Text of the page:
An American Chamber of Commerce survey of 181 corporations in Mexico's three major cities reveals that the best paid executives in Mexico work in Monterrey. The survey compared rates for 107 distinct positions in 11 strategic areas of each corporation. Monterrey paid best for more than half (56%) of all the positions surveyed, while Mexico City had the highest rates for 29% of the posts, and Guadalajara for 15%. However, Monterrey's dominance in terms of pay has been reduced significantly since last year's report.

Before setting out to move to Monterrey for work, it should be pointed out living expenses in the city are among Mexico's highest.

Short liters in gas stations

Last month, the Consumer Protection Agency published a list of the 6,901 gas stations across the country, highlighting those that had failed to meet established norms for service. Savvy consumers have long known that some gas stations consistently try to undersupply and overcharge, usually through manipulating petrol pumps to deliver less than full liters.

Profeco gave stations with defective service a red light, with am amber light for those with some irregularities and a green light to those with no irregularities. The power of the gas stations is considerable. Within hours of the list appearing, Profeco's website ( had been hacked, to prevent access to the pages in question.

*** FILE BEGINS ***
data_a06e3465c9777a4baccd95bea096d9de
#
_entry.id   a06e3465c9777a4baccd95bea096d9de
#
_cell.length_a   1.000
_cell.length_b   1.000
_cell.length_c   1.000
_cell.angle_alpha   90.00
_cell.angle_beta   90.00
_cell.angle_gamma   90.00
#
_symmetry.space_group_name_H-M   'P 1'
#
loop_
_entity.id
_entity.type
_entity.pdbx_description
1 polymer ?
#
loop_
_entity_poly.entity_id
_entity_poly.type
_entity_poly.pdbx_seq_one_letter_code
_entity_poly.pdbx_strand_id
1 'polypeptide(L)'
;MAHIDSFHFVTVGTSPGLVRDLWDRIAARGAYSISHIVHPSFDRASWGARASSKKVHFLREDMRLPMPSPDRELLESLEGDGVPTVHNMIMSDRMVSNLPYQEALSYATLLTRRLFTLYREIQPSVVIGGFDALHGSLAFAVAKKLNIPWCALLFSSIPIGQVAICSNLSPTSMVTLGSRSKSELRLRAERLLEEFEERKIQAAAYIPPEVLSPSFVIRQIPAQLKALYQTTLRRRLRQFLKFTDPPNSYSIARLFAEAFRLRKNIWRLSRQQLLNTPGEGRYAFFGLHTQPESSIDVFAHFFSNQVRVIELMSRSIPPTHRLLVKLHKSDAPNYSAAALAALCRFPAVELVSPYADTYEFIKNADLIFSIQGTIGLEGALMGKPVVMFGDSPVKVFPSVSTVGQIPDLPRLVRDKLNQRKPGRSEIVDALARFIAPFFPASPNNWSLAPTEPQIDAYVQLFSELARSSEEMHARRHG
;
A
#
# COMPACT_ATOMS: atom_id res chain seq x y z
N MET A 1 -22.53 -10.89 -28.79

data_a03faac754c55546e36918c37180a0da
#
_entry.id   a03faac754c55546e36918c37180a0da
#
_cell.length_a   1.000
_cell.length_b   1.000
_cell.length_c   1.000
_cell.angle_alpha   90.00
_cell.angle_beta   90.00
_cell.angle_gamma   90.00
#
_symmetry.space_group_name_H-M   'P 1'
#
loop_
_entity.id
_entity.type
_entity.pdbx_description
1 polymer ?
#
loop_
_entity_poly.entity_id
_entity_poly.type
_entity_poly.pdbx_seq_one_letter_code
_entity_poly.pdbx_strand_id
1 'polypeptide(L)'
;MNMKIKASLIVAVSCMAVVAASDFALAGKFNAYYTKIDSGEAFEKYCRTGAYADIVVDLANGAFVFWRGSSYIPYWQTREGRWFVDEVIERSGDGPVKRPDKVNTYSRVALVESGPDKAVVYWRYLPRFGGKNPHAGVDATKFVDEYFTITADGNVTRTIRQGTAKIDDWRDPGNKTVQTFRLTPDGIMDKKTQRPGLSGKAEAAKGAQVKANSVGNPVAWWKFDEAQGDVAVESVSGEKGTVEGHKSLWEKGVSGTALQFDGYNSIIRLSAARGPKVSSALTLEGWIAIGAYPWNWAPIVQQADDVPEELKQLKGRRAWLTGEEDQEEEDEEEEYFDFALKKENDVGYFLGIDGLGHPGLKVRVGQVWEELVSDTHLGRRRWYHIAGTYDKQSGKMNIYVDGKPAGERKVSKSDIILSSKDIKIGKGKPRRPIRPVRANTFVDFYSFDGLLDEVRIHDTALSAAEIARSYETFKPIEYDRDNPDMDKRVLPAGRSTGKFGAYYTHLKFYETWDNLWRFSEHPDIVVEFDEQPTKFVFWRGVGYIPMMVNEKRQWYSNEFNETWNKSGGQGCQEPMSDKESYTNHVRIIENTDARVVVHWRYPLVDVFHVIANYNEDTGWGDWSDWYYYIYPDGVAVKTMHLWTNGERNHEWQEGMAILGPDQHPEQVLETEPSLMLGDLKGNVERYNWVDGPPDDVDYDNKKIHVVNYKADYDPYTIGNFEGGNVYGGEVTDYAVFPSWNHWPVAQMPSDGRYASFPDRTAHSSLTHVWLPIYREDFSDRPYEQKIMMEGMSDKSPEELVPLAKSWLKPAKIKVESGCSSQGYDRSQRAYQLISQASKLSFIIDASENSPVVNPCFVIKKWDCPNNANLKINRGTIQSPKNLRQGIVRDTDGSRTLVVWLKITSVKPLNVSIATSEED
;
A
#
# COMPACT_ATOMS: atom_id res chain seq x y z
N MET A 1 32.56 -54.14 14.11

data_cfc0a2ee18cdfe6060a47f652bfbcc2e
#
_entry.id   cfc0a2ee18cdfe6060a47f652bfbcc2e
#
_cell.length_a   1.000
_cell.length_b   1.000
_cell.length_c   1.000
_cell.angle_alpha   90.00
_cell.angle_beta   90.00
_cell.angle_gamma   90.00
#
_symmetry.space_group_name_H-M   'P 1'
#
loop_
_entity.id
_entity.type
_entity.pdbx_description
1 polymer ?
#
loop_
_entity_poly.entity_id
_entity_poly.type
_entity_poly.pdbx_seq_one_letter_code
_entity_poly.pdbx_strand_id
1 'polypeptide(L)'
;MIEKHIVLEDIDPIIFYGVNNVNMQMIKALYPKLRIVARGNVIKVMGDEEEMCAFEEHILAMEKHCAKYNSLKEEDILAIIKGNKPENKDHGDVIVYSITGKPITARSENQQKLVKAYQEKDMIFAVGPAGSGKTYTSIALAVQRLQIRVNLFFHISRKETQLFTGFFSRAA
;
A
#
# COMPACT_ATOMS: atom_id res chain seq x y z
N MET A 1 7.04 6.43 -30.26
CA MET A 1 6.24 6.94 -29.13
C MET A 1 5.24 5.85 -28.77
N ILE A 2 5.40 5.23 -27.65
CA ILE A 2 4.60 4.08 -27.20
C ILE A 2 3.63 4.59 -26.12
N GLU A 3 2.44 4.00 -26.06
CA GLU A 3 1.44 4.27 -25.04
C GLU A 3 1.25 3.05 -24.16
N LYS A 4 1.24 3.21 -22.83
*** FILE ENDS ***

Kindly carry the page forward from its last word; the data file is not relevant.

Profeco estimates that the total cost to consumers of these underhand gas station practices is over 800 million dollars (9 billion pesos) a year, and promises to update the list on the 25th of every month.

Autopista del Sol runs into problems

The federal Transportation and Communications Secretary, Pedro Cerisola, has admitted that the Autopista del Sol linking Cuernavaca to Acapulco, was badly built, and that some sections require urgent stabilization and improvements.

Contracts totaling 110 million dollars (1.2 billion pesos) have been awarded to nine companies: Asfaltos y Triturados del Sur, Wat Construcciones, Olfo Construcciones, Constructora Villamar, Constructora Torre Blanca, Pavimentos y Construcciones de Guerrero, Nacional de Puentes y Estructuras, Desarrollos Urbanos Integrales and Tecnosuelo. The work is scheduled to be completed by December, in time for the heavy vacation traffic.

More cars

Car manufacturing was up 35.8% in the first six months of the year in relation to the same period a year earlier. The sector is on course to reach 200,000 vehicles a month by the end of the year, and to surpass the 2 million mark for the year, according to the Mexican Automotive Information System (SISAM).

Software Center in Guadalajara

A software center is opening this month in the Plaza del Angel, Guadalajara. The center is the first of its kind in Latin America. It will link some 500 computer engineers, primarily software experts in their respective fields, to small and mid-sized businesses seeking the latest technologies in network and computer solutions.

New mining projects

Alfonso Martínez Vera, the president of the Mexican Association of Mining Engineers, Metallurgists and Geologists, has announced that five major mining operations will begin next year. Located in the states of Chihuahua, Guerrero, Sonora and Zacatecas, they represent a combined investment of 500 million dollars.

The largest project is El Peñasquito, in Guerrero, which has potential ore reserves (gold, silver, lead, zinc) exceeding 466 million metric tons. The projected yields are 0.4 grams of gold, and 30.8 grams of silver, per ton of ore.

Mining in Mexico generated 5.954 billion dollars last year, but Martínez Vega believes that this figure could easily be doubled within the next few years.